tomato crop quantity and quality (Song
et al., 2011). Our aim in the present work
was to biosynthesize AgNPs using the
endophytic fungus
Aspergillus terreus
F37 (KX024595), to characterize them
under a range of pH and temperature
values and to test their antifungal activity
against three different pathogenic isolates
of
Alternaria solani
the causal agent of
tomato early blight disease.
Materials and methods
Sample collection and isolation of
endophytic fungi:
Four hundreds of
fresh healthy tomato (
Solanum
lycopersicum
L.) leaf plants were
collected from Egypt in 2015 to isolate
endophytic fungi.
The collected samples
were transferred directly to the
mycological laboratory, Botany and
Microbiology Department, Assiut
University, Egypt. At laboratory, leaves
were gently washed with running tap
water and aseptically cut into small
segments (5 × 5 mm). All segments were
rinsed with distilled water and surface
sterilized following the sequence: 70%
ethyl alcohol for one minute, and then
transferred to a solution of 2.5% sodium
hypochlorite for 3.5 min, followed by a
treatment with 70% ethanol for 30 s. the
prepared segments were then put on Petri
dishes containing potato dextrose agar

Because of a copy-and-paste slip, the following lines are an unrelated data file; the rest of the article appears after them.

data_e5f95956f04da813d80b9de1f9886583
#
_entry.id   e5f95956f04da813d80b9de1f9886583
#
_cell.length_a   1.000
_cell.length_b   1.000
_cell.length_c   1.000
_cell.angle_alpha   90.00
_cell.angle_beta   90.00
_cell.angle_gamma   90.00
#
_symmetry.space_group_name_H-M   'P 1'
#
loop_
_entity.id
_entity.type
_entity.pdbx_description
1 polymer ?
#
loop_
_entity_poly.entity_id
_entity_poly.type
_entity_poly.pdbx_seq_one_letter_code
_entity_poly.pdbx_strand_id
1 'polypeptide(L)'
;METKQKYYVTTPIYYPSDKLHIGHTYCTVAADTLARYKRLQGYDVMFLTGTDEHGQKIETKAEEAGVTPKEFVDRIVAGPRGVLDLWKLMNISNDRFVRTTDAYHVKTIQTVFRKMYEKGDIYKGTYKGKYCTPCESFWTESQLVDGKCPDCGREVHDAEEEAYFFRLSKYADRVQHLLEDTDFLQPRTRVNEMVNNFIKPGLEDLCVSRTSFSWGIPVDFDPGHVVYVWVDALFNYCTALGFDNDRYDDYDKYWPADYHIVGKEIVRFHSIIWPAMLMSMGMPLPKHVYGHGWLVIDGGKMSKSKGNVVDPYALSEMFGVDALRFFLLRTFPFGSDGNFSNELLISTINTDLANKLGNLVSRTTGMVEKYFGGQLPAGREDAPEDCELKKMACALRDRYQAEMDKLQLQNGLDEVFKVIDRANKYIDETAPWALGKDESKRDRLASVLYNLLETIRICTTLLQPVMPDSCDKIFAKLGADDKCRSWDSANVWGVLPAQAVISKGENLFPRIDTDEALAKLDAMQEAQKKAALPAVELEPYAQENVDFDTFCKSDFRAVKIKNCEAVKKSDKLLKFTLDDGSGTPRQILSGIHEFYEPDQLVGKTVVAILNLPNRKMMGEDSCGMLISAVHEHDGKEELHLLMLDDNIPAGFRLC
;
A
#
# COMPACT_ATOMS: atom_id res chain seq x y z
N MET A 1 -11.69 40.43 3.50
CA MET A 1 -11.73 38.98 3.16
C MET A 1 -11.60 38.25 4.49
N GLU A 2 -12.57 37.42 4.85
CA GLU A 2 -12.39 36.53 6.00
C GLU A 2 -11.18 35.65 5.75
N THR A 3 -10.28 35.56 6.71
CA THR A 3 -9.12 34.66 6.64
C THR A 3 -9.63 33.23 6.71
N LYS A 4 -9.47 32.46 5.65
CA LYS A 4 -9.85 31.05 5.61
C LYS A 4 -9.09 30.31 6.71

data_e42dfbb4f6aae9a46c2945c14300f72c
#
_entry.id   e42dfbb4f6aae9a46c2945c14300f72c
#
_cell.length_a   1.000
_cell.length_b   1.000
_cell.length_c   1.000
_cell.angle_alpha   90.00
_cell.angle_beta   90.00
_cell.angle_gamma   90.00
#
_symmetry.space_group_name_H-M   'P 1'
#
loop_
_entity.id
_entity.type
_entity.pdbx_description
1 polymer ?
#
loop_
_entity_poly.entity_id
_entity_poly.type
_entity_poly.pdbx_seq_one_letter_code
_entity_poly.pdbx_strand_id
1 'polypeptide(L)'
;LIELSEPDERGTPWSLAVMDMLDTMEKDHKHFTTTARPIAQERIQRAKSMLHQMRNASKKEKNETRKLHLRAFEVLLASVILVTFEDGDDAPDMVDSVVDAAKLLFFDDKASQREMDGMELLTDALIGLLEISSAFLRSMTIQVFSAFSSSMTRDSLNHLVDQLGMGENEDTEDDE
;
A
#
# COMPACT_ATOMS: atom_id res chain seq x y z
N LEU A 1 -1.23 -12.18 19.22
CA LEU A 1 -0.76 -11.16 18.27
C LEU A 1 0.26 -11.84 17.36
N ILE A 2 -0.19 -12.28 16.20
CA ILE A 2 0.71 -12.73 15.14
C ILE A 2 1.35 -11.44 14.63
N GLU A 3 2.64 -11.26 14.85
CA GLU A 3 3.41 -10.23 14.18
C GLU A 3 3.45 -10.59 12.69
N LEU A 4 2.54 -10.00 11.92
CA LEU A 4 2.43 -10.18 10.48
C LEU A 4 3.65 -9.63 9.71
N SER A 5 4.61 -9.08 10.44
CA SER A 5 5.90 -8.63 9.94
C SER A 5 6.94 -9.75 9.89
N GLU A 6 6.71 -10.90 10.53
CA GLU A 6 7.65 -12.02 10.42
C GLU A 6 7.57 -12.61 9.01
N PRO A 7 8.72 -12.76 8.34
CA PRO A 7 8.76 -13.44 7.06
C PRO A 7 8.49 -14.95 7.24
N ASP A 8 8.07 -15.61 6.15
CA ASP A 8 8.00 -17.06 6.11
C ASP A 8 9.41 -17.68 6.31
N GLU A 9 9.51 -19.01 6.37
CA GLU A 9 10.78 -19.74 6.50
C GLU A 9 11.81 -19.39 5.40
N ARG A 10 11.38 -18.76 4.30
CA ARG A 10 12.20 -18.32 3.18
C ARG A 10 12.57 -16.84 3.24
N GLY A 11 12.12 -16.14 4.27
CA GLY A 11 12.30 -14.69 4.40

(PDA) medium containing 250 mg L
-1
streptomycin and incubated at 26 ± 2 °C
for 8 days. The hyphal tips of the fungal
endophytes growing out from the plant
tissues were carefully transferred onto
new PDA plates under sterilized
conditions and incubated at 26 ± 2 °C for
8 days. After incubation, fungal
endophytes identification was performed
according to morphological
characteristics. Percent colonization
frequency (% CF) of endophytic fungi
was calculated according to Petrini and
Fisher (1988): colonization frequency
(%) = (total number of segments
colonized/ total number of segments) ×
100.
DNA extraction:
The frozen mycelia of
the fungus (100 mg) were ground with
liquid nitrogen in a mortar and pestle and
mixed with 1 ml of 4 M guanidinium
thiocyanate, 0.1 M sodium acetate pH
5.5, 10 mM ethylenediaminetetraacetic
acid (EDTA), 0.1 M 2-mercaptoethanol.
Extracts were clarified by centrifugation
and supernatants were loaded into silica
gel spin columns (Wizard Plus SV
Minipreps DNA Purification, Promega,
USA). Columns were washed with 70%
ethanol, 10 mM sodium acetate pH 5.5,
and DNA eluted with 50 µl of 20 mM
Tris-HCl, pH 8.5.
Ribosomal DNA amplification and
sequencing:
A ribosomal internal